The Trouble with Publishing: A Cautionary Tale

You emerge one day from your writing sanctuary.  You have just completed a new novel—a glittering and wondrous thing; a full length book that you imagined all by yourself and which is now a 255 page reality—the funny, clever, satirical story of a vulnerable young woman finding her way in the sexually-obsessed world of movies, confronting, at the end, an aging, paranoid movie star.

 Your manuscript (MS) has been polished and endlessly re-written; your friends tell you it’s funny and riveting; you know you are ready to set the book world ablaze.  You imagine the clichéd version of success—a champagne launch for your novel, your name plastered all over the Net; and possibly glowing reviews in the few remaining book pages of newspapers still being published—but what you desire more than anything, all you really want after two years of toil is hold the finished book—your book—in your hand.

Out you step, your manuscript (MS) under your arm, ready to find that lucky publisher who will take your novel to market.   As you reconnoitre the ground ahead, you are somewhat taken aback to discover that almost all of the old line publishing firms have now coagulated into one giant corporate behemoth.  This is baffling.  What can it mean?  How can such an impossibly large corporate entity effectively publish worthwhile literature; especially when they’re discarding editors like old cell phones.  You remain confident, however.  You have written a wonderful novel.  It might not be Moby Dick, but it has its own quietly amusing charm and, because you believe whole-heartedly in it, you start sending out inquiries.

The first shock—given that you have writing credits in other media—is that publishers are not interested in you or your work; and reply—if they do reply—to your enquiries by informing you that it is not “a good fit for our list.”  You are puzzled.  How can they know, based on the one line description of the novel in your inquiry, that it isn’t a good fit for their list?  And, secondly, how can a comic novel not be a good fit?  Surely, in these ‘interesting times’ every publisher’s list should have three or four comic novelists writing flat out.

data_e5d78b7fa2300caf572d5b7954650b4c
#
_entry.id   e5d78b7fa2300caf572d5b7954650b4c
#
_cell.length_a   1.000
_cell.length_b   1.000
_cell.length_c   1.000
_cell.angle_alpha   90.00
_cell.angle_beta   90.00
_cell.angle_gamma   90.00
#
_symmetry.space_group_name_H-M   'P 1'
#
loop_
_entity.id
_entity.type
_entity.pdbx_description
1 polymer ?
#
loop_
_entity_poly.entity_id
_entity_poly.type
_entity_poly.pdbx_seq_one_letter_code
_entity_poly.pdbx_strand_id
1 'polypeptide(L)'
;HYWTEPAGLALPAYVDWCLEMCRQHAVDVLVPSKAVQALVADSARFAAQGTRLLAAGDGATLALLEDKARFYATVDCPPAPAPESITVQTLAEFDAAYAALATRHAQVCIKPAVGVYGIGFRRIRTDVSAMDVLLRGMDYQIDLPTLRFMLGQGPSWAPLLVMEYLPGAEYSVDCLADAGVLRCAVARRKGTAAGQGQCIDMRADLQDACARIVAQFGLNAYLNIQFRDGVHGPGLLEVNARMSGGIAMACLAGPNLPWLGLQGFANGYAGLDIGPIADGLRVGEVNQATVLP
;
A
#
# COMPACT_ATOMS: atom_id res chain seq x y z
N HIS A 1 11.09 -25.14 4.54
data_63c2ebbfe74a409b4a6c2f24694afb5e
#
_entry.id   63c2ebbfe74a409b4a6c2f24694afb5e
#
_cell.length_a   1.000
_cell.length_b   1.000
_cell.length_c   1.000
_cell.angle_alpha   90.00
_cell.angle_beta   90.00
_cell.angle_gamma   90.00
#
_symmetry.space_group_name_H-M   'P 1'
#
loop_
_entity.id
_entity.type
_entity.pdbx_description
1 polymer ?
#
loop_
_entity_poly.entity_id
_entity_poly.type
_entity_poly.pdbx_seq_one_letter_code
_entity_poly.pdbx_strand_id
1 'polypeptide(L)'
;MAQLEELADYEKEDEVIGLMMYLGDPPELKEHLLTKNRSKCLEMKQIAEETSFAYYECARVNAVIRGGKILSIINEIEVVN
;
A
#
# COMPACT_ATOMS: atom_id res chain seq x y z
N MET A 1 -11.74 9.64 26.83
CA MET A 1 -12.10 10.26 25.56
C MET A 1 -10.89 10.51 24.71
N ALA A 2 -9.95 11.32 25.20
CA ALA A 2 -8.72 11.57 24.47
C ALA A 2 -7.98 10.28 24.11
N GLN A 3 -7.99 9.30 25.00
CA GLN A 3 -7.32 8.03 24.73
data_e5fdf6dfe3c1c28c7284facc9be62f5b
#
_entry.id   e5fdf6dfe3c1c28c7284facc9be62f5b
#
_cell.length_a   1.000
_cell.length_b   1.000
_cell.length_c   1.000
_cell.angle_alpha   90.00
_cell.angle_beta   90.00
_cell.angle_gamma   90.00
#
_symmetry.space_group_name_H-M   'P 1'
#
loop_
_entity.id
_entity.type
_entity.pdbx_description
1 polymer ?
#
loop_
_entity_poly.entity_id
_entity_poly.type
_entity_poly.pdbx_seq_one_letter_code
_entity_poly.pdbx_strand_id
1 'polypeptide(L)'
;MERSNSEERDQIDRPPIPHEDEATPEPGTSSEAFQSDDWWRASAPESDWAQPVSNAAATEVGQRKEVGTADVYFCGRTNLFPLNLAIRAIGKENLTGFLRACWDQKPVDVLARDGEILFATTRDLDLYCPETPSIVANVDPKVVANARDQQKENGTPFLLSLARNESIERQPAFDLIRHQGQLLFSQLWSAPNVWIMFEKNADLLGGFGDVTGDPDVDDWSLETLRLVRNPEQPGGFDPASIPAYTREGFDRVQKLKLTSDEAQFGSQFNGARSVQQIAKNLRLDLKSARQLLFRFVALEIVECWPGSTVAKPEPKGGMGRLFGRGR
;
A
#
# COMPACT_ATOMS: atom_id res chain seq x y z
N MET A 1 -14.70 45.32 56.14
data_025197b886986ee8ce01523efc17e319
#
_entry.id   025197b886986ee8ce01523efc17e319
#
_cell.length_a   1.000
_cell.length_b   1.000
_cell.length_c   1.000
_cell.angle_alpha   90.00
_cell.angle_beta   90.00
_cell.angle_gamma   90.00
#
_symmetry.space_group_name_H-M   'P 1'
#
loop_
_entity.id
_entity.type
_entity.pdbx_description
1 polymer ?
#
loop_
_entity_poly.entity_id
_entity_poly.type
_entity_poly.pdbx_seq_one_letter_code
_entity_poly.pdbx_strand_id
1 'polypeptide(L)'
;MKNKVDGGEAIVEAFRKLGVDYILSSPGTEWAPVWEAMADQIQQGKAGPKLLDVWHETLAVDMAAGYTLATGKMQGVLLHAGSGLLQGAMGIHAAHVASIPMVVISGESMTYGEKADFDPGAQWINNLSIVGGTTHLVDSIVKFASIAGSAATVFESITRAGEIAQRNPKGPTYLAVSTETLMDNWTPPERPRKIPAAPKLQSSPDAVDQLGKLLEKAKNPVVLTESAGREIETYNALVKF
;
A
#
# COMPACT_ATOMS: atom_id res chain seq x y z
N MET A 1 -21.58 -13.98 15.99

Finally, you find a publisher—one of the coagulated ones—willing to read your MS.  When their response finally arrives after some weeks, they tell you that they found the story “engaging, wacky and at times laugh-out-loud funny… the plot grabbing their attention, and the tension keeping them riveted right to the conclusion.”  You are ecstatic; it’s everything you set out to accomplish, and you did.  But reading on, you note,  “In the end, though… there are several issues to work out, plot-wise,” – concern about the what is perceived to be the secondary plot resolution and, in addition, the publisher wonders if “you might re-examine the purpose and focus of the story, and the protagonist’s search for happiness, confidence, and meaningful work?”  This is baffling as you believe that those elements are plainly evident in the novel; but as you are not adverse to critical feedback, you retain your equanimity, especially as the publisher is so enthusiastic.  You are about to respond when you notice at the bottom of the e-mail: “…while we enjoyed your story, we cannot offer on it. I wish you all the best in finding successful publication elsewhere.”

To say you are dumbstruck would be understating it.  The first part indicates that they ‘got’ it; the second part indicates they didn’t ‘get it’.  Could this schizophrenic response be a result of stress induced by all these mergers?  Surely this publisher must know—as you do—that once a book is accepted for publication, any concern about a ‘secondary plot’ or the protagonist’s outlook’, is dealt with by the publisher’s editors who work with the writer during the re-writing process until both sides feel the story is complete.  If your MS is “engaging, wacky, laugh-out loud funny and riveting”, haven’t you already completed most of the journey?

You set out again on your search, finding five other publishers willing to read your MS, but the response is always it’s “…not a good fit for our list.”  The use of the same standard rejection line by all publishers, suggests that your MS is not getting a close read.  The publishers also recommend, because they no longer take unsolicited manuscripts, that you consider engaging a literary agent which; as one publisher put it, “is always a good idea”.

Even though you’ve read about successful authors and screenwriters being eternally grateful to their agents, most writers—with or without an agent—make very little money.  Agents generally enthuse rhapsodically over those commercial (genre) writers who can generate large international sales, but how many writers would that include?  The vast majority of writers (85-90%?) make less than $15,000 per year from their writing.  Does the average writer really need an agent to take 15% ($2,250) of that?